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Keeping It Simple: Easy Ways to Help Wildlife Along Roads

"Living snow fences" benefit both wildlife and motorists

Roads in Lewis County, New York typically get more than 300 inches of snow a year. On one stretch of New York State 177, the first winter storm of 2002 dropped 118 inches of snow within 48 hours. In severe snow conditions like these, "living snow fences" - vegetative barriers that trap blowing and drifting snow - create safer driving conditions for motorists and provide a winter food source for wildlife. At high snow-drift locations and 100 feet from the centerline, New York State Department of Transportation workers sometimes plant a natural barrier of native shrubs, grasses, and purpleosier willows. They also plant willows along waterways to create shade for fish and cover for beavers, muskrats, rabbits, rodents, birds, and deer. Prunings from the living snow fences are "recycled" to help stabilize the banks of large trout streams disturbed by construction or maintenance activities.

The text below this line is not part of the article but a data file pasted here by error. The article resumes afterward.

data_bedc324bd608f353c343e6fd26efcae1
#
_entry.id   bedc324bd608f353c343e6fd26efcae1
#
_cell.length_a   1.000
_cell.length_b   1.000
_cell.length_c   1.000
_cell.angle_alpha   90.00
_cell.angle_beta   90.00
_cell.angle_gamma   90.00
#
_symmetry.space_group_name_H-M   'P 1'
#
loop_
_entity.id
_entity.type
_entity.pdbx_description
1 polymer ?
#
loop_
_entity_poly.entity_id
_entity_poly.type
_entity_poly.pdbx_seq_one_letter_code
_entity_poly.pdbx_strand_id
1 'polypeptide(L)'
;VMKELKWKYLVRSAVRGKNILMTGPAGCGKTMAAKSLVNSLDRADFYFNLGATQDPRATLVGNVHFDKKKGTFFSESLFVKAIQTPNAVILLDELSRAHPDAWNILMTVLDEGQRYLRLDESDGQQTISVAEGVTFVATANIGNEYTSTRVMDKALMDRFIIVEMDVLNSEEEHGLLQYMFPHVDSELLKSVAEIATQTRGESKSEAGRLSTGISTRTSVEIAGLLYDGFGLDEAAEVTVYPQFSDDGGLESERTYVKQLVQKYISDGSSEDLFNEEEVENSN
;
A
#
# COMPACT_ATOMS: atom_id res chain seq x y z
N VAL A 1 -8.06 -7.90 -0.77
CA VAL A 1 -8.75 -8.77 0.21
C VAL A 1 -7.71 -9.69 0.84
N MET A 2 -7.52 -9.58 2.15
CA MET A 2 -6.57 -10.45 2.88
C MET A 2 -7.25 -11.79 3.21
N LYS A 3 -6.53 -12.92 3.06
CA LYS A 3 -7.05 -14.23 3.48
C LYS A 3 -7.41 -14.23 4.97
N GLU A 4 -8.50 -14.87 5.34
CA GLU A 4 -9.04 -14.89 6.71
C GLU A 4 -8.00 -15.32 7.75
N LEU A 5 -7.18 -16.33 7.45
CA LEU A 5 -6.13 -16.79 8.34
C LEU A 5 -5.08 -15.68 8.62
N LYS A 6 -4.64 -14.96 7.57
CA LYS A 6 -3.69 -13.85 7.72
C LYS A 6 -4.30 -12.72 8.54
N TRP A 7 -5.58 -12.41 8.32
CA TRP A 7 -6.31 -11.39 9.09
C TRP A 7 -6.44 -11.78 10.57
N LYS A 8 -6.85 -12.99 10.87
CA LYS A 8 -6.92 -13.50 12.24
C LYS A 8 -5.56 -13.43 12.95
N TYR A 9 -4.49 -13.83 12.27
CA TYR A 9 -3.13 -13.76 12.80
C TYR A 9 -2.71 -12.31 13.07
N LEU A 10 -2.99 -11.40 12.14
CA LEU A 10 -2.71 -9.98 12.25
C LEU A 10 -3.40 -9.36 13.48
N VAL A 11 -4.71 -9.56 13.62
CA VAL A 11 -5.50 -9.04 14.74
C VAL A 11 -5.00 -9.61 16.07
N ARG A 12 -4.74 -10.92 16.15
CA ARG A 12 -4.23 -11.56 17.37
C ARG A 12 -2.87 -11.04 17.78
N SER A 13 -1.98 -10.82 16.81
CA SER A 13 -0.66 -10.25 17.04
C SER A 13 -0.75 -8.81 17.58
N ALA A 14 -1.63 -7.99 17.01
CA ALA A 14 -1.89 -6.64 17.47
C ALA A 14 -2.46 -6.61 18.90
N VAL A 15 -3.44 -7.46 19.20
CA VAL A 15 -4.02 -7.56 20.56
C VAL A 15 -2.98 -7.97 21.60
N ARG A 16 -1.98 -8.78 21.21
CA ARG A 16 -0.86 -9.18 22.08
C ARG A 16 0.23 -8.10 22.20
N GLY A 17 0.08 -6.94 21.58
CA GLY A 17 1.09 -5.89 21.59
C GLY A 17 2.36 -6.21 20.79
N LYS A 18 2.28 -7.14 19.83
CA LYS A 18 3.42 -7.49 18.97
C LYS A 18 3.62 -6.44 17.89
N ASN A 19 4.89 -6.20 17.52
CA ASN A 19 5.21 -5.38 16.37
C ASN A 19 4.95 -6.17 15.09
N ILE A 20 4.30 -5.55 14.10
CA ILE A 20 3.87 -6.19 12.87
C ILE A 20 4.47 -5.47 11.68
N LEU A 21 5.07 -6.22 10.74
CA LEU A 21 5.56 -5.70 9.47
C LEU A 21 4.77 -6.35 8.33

--Apr 25, 2003

John Falge, (315) 785-6446 or jfalge@dot.state.ny.us

Native vegetation creates a living snow fence in Lewis County, New York
New York State Department of Transportat photo
Native vegetation creates a living snow fence in Lewis County, New York

Along Roads - New York
Updated: 12/12/2012
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